With the $2 trillion Coronavirus Relief Bill unanimously approved by the Senate Wednesday night, we now wait for the House to take up the Bill and send it to President Trump to be signed into action. The expectation is that this will occur by Friday. As the largest fiscal stimulus package in modern American history, here’s a quick rundown of what you can anticipate coming from the Bill:
- Single-households that earn $75,000 or less a year (as per their latest tax return) will be supplied with a one-time payment of $1,200. Couples who earn $150,000 annually will receive a one-time payment of $2,400 with an additional $500 per child within that household. These benefits are capped around the $99,000 income level and tapper between $75,000 and $100,000.
- State benefits will increase to $600 per week during that same four-month window, and regular state unemployment aid will be extended for an additional 13 weeks. Unemployment benefits will also be expanded to include gig workers, self-employed contractors, and freelancers. These members of the workforce will have an approximation of their salaries remunerated on a state by state basis for the ensuing four months.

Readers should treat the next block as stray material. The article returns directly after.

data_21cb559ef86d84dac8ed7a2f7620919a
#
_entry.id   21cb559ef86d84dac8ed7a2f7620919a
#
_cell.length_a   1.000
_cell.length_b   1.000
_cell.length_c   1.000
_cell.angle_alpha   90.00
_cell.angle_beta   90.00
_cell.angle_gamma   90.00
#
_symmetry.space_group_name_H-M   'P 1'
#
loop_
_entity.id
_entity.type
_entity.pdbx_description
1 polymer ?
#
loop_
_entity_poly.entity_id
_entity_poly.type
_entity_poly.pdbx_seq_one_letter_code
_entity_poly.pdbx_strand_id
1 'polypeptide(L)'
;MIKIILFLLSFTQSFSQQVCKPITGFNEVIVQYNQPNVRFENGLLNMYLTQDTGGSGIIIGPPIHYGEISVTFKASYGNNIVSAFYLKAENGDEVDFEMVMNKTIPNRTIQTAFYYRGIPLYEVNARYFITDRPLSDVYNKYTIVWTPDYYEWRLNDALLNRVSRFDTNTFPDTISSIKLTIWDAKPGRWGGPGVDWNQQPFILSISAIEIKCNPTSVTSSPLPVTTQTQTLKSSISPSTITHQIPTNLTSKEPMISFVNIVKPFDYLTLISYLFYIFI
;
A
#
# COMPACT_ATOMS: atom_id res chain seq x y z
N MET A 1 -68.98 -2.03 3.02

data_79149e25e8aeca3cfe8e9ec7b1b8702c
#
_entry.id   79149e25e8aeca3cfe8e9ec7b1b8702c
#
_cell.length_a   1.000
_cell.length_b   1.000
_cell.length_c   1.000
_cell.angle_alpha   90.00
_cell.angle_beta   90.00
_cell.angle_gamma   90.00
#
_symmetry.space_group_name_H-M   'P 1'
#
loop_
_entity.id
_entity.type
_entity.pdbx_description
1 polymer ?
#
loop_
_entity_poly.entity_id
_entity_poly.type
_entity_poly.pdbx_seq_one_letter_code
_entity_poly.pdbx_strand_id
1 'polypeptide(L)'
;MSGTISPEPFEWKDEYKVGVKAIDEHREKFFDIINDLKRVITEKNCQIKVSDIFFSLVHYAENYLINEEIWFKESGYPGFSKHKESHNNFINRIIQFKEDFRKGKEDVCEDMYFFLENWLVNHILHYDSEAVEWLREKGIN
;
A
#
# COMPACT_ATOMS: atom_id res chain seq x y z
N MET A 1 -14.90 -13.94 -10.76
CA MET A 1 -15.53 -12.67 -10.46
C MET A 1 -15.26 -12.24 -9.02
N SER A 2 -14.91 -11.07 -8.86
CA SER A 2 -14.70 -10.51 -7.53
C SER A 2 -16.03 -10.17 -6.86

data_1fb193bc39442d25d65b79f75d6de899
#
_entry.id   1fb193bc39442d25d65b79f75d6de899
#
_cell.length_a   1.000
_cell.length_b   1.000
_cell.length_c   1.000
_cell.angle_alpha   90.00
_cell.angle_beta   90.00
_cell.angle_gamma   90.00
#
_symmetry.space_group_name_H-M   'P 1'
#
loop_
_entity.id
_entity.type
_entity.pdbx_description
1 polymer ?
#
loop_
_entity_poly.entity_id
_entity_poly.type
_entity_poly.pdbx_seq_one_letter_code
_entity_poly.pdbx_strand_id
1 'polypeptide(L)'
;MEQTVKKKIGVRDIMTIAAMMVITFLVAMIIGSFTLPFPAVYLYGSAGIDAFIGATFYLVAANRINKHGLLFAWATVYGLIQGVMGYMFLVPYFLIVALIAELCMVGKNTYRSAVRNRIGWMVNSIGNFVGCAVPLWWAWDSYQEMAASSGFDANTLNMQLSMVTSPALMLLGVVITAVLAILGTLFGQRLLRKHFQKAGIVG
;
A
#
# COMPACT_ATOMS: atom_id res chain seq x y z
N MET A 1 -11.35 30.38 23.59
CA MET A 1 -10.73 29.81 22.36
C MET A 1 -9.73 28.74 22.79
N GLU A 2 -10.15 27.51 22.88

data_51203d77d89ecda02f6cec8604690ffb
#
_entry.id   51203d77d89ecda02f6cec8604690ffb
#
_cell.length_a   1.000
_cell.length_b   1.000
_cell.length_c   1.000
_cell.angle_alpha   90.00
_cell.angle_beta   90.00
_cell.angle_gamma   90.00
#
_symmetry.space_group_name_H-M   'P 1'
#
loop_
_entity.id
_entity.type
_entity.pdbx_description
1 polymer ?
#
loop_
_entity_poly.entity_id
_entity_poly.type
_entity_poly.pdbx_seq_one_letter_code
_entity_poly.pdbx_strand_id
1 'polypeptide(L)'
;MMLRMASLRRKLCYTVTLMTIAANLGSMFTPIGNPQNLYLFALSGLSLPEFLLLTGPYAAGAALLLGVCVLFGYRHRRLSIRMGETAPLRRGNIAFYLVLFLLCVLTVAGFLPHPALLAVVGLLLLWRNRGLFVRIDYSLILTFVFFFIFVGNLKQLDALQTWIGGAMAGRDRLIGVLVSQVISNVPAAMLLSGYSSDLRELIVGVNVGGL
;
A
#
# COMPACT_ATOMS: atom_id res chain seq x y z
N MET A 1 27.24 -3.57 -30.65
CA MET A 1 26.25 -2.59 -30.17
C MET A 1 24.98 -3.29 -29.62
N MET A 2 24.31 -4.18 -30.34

- $500 billion of corporate aid will be supervised by an inspector general alongside a congregational board to properly administer provisions and prevent instances of fraud.
- At least $350 billion will be supplied to small businesses to put toward payroll, and employers will be able to defer payment of the 6.2% Social Security payroll tax. Lost salaries will additionally be backed up by federal installments that operate like grants to allow business owners to keep their employees staffed during the economic downturn.
- Companies will be given a $50 billion tax credit to facilitate employee retention.
- Industries that have been critically impacted, namely airlines and cargo carriers will receive $25 billion and $4 billion in direct financial assistance respectively.
Whether you’re a landlord or an apartment investor, this is potentially good news, at least temporarily. The added unemployment benefits should keep your renters afloat for the next four months. We’re keeping a close eye on this Bill to see what, if any, changes happen between now and when it passes. Check back often to see how this unfolds and get expert advice from a multitude of sources.
You can read more about the Coronavirus Relief Bill here:
Disclaimer: The views and opinions expressed in this blog post are provided for informational purposes only, and should not be construed as an offer to buy or sell any securities or to make or consider any investment or course of action.